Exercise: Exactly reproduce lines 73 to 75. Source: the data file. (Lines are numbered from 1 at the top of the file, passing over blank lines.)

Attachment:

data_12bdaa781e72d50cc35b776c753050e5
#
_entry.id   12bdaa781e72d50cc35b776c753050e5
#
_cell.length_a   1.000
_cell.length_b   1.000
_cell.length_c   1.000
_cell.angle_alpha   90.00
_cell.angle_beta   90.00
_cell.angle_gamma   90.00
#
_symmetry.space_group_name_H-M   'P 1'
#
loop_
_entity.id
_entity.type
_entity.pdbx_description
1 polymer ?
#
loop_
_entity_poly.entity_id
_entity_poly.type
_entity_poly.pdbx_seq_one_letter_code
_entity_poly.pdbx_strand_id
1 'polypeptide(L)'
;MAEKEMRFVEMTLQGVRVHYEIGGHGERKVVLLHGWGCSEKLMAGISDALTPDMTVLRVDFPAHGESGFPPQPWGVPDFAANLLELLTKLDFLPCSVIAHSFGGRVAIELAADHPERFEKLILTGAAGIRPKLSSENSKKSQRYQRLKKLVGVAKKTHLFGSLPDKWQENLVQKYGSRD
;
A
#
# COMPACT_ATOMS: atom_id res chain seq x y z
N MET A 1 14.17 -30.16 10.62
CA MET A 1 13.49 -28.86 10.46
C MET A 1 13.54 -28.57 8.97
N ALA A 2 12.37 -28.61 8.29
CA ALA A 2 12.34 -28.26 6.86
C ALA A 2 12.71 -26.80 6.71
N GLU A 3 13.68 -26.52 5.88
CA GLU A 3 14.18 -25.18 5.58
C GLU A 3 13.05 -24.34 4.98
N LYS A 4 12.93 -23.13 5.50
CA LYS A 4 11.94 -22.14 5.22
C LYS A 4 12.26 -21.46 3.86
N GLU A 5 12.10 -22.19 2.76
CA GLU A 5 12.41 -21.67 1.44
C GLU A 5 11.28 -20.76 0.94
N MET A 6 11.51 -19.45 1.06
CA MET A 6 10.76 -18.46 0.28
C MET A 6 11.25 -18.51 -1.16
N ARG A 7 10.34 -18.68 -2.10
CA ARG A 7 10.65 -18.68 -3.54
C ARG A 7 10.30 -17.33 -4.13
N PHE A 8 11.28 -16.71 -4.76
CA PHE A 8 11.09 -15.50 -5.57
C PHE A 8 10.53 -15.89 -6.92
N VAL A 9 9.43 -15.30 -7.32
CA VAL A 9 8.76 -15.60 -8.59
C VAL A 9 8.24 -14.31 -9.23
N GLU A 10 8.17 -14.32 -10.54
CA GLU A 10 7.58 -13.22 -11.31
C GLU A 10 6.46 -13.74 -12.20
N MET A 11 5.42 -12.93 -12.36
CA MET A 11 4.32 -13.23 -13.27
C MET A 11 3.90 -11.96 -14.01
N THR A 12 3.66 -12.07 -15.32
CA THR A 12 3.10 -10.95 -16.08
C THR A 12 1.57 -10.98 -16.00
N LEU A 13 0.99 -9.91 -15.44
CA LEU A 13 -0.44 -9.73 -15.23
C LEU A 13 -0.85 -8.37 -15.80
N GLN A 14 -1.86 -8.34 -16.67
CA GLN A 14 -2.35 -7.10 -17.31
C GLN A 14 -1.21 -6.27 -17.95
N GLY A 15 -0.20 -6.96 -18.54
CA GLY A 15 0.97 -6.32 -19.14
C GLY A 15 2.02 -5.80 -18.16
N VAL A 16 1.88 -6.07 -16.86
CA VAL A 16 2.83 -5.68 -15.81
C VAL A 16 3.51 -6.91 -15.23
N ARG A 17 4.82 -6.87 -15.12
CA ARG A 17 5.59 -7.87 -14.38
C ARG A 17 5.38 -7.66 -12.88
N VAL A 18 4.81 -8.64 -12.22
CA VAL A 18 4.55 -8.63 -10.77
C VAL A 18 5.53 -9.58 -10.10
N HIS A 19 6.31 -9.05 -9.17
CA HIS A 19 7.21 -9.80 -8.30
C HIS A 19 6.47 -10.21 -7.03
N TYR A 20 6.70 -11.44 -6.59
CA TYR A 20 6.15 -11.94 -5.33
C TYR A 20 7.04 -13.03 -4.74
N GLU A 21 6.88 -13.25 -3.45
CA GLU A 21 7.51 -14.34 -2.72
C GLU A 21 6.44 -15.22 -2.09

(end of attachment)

N GLY A 15 -0.20 -6.96 -18.54
CA GLY A 15 0.97 -6.32 -19.14
C GLY A 15 2.02 -5.80 -18.16